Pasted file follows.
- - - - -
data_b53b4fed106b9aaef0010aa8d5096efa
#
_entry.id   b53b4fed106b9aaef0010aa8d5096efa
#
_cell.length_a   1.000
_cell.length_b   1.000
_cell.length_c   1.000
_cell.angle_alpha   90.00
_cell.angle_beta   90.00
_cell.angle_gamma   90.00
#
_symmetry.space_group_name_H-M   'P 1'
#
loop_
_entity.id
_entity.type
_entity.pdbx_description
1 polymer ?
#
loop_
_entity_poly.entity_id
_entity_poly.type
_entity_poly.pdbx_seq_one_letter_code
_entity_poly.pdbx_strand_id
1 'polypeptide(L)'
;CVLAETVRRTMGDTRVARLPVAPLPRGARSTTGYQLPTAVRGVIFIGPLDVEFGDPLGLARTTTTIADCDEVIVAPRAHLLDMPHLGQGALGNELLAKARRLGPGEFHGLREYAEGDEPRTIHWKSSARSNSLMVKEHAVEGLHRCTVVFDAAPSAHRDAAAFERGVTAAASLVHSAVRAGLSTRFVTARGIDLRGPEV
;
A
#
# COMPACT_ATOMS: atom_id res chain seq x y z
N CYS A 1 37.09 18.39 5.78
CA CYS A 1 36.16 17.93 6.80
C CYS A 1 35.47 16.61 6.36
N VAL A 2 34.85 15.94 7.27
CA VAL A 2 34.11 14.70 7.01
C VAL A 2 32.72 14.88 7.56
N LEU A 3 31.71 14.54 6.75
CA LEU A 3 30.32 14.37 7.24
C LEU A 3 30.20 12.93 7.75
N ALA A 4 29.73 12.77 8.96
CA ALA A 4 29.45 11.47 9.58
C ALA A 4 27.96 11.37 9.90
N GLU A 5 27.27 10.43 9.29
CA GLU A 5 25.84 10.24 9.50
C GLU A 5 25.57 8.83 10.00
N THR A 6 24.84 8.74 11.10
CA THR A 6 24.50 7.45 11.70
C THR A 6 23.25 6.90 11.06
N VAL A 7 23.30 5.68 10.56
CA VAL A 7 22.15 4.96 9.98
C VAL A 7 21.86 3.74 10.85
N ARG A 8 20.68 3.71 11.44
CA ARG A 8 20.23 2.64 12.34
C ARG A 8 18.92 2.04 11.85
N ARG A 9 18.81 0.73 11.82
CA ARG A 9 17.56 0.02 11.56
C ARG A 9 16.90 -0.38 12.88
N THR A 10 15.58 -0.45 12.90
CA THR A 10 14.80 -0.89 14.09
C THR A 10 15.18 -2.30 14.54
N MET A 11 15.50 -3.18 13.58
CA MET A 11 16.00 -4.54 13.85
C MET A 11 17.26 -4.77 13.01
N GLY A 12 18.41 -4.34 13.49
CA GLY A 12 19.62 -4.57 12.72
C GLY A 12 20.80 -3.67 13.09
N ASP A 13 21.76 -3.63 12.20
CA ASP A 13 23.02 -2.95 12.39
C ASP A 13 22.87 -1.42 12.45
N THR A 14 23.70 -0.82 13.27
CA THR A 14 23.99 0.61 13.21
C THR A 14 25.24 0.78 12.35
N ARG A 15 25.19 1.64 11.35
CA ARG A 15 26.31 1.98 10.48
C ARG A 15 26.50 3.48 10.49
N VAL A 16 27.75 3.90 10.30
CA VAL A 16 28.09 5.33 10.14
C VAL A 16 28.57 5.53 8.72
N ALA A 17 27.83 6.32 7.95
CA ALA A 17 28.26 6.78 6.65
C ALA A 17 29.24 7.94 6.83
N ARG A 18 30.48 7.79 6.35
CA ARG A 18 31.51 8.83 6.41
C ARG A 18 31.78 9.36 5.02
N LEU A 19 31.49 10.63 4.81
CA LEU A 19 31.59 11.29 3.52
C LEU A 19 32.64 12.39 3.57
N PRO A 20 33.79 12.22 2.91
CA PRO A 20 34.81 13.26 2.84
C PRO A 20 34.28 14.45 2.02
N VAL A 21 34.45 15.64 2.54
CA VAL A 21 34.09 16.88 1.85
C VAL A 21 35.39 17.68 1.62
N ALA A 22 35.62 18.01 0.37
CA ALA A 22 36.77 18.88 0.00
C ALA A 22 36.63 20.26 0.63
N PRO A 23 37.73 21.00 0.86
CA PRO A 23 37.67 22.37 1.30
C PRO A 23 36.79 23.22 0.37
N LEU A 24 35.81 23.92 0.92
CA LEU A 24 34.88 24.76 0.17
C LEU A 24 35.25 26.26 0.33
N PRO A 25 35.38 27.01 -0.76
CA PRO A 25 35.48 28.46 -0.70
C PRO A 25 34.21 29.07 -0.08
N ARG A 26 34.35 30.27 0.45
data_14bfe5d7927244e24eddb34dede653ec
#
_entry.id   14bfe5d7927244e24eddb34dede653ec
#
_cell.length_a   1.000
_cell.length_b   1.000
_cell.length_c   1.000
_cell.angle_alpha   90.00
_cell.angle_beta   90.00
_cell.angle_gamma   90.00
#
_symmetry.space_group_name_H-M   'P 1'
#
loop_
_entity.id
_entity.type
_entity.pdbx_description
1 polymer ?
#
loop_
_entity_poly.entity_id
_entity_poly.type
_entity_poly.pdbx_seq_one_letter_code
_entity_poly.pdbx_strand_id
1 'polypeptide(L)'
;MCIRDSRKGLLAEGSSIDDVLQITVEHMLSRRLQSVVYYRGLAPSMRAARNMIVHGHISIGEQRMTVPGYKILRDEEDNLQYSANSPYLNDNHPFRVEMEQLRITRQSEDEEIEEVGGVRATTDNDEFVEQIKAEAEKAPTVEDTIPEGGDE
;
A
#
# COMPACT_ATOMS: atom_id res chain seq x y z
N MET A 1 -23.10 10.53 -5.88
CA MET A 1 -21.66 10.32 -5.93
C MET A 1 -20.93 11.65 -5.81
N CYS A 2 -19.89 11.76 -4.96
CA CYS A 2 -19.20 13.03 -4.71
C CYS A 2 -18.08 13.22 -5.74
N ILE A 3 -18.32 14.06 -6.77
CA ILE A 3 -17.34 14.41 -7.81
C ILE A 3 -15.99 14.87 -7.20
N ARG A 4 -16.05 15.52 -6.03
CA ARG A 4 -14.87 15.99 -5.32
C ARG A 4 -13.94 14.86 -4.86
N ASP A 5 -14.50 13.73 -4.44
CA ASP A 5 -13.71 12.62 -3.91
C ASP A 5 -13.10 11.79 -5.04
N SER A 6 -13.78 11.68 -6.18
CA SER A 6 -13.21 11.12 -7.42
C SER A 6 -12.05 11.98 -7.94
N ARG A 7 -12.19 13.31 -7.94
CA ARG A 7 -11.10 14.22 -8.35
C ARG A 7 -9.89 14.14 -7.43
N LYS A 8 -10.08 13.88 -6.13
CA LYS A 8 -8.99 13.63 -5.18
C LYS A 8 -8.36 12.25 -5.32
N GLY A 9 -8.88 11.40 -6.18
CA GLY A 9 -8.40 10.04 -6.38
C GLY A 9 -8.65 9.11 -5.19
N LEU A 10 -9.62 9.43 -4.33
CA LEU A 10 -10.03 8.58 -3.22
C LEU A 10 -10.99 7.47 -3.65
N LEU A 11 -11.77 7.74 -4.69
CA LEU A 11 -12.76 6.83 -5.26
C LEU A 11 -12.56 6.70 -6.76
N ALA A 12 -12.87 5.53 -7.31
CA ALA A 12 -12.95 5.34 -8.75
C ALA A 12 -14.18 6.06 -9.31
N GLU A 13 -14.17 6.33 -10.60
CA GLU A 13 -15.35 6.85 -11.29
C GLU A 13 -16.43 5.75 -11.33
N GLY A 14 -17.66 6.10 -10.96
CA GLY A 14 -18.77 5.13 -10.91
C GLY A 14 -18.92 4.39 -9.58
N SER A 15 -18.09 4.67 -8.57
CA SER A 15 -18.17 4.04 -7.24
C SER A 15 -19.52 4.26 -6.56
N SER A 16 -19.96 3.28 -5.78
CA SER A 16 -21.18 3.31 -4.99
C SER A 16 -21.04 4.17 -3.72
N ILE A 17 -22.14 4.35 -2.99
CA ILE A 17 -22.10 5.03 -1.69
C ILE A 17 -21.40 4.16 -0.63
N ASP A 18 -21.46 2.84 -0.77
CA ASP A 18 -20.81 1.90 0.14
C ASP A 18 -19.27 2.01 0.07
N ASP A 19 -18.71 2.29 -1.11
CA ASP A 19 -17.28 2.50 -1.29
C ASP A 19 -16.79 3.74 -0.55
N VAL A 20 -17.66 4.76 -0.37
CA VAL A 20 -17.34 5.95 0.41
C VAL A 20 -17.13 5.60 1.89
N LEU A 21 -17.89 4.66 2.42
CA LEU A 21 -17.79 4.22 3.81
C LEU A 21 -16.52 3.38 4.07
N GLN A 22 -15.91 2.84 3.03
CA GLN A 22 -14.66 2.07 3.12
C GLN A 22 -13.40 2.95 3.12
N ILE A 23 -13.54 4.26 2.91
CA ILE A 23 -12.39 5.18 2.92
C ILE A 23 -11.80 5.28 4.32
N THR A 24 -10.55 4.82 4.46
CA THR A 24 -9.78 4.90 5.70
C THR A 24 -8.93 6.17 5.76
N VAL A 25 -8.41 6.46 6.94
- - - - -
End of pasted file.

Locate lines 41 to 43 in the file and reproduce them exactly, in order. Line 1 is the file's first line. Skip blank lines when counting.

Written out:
CA ALA A 4 29.45 11.47 9.58
C ALA A 4 27.96 11.37 9.90
N GLU A 5 27.27 10.43 9.29